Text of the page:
Incredibly, the great number theorist Ernst Kummer was so inept at simple arithmetic that he often asked students to help him in class. On one occasion, Kummer sought the result of a simple multiplication. "Seven times nine," he began. "Seven times nine is er -- ah -- ah -- seven times nine is..." "Sixty-one," a mischievous student suggested and Kummer wrote the "answer" on the blackboard. "Sir," another one interjected, "it should be sixty-nine." "Come, come, gentlemen, it can't be both," Kummer exclaimed. "It must be one or the other!"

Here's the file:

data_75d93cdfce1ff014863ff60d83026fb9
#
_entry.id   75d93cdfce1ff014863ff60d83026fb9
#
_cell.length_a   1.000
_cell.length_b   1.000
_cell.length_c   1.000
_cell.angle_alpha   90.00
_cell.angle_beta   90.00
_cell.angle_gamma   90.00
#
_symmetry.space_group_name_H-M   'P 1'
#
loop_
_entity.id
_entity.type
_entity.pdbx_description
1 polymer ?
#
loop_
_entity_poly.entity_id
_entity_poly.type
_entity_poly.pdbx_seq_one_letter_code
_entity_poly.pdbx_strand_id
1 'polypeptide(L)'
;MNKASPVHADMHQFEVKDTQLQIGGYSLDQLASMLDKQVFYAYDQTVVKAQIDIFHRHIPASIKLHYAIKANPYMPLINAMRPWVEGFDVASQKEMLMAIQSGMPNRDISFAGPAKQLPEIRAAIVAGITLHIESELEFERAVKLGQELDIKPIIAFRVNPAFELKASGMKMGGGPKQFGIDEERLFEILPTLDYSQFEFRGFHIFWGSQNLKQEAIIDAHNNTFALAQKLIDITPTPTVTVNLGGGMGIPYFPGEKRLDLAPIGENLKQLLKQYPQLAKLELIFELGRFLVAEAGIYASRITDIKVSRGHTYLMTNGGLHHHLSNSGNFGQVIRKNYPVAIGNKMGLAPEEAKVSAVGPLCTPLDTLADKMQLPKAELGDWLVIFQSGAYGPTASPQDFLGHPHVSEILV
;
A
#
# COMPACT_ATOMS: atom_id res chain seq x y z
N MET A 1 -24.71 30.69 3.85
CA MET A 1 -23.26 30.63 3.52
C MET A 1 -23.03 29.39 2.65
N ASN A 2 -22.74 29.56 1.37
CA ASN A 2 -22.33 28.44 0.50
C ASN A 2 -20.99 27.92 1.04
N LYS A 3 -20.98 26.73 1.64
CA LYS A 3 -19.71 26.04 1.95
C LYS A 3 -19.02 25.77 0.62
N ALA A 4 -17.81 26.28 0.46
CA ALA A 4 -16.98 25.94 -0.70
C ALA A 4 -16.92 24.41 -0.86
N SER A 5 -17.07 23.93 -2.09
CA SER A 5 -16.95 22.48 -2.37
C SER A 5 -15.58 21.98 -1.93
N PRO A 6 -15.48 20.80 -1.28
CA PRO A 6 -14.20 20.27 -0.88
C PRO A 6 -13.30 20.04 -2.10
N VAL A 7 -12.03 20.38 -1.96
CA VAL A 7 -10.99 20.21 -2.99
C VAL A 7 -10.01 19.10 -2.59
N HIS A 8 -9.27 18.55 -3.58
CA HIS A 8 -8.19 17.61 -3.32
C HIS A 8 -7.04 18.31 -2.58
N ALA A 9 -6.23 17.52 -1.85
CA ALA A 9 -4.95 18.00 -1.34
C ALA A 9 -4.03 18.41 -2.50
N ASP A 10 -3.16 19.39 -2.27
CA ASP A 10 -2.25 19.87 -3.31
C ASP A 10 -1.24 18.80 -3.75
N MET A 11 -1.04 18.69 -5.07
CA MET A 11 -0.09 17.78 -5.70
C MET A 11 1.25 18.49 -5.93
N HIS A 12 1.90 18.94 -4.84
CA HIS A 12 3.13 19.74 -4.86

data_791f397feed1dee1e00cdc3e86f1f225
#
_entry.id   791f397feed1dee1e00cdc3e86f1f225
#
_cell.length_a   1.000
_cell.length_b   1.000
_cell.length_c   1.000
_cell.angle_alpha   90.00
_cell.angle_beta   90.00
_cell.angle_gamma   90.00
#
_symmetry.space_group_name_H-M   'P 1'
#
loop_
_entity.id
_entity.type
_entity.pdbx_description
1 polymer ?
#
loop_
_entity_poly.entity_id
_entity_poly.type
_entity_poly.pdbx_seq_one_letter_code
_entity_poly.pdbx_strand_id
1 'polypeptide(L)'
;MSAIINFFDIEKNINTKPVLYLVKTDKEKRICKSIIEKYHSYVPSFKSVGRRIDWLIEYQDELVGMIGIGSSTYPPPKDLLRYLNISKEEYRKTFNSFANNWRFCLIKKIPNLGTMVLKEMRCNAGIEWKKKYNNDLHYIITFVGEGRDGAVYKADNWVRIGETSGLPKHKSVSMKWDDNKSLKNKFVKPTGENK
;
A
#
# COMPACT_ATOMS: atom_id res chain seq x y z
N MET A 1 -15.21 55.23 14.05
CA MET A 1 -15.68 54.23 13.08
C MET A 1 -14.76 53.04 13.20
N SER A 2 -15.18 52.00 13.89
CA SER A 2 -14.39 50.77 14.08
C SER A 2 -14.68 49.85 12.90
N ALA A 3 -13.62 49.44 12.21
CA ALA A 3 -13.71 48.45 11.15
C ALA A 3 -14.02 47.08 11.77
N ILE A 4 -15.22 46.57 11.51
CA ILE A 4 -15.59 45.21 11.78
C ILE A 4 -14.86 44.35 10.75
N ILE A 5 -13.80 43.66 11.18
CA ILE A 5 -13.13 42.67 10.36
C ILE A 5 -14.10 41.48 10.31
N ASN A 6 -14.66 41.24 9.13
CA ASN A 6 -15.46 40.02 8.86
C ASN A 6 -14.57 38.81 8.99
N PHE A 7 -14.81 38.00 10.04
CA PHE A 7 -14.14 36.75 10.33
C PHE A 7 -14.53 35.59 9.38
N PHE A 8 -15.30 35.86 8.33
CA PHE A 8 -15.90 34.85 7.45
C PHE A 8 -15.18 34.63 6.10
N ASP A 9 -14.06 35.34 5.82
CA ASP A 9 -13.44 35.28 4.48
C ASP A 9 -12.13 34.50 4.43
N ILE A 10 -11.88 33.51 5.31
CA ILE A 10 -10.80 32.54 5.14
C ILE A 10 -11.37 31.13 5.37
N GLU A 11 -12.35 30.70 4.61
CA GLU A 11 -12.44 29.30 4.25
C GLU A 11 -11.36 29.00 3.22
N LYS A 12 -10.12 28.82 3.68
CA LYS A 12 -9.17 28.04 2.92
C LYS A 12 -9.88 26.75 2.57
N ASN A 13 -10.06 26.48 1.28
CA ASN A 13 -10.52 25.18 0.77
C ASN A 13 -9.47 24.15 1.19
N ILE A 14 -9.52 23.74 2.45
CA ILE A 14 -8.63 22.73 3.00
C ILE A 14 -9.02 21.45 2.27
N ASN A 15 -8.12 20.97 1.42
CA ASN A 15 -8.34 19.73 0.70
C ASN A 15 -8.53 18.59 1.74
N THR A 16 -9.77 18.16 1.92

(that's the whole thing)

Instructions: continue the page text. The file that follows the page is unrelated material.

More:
[According to Paul Erdos, Kummer calculated the result using the following logic: "The product cannot be 61, because 61 is a prime number; it cannot be 65, because 65 is a multiple of 5; 67 is a prime; and 69 is too big. Only 63 is left."]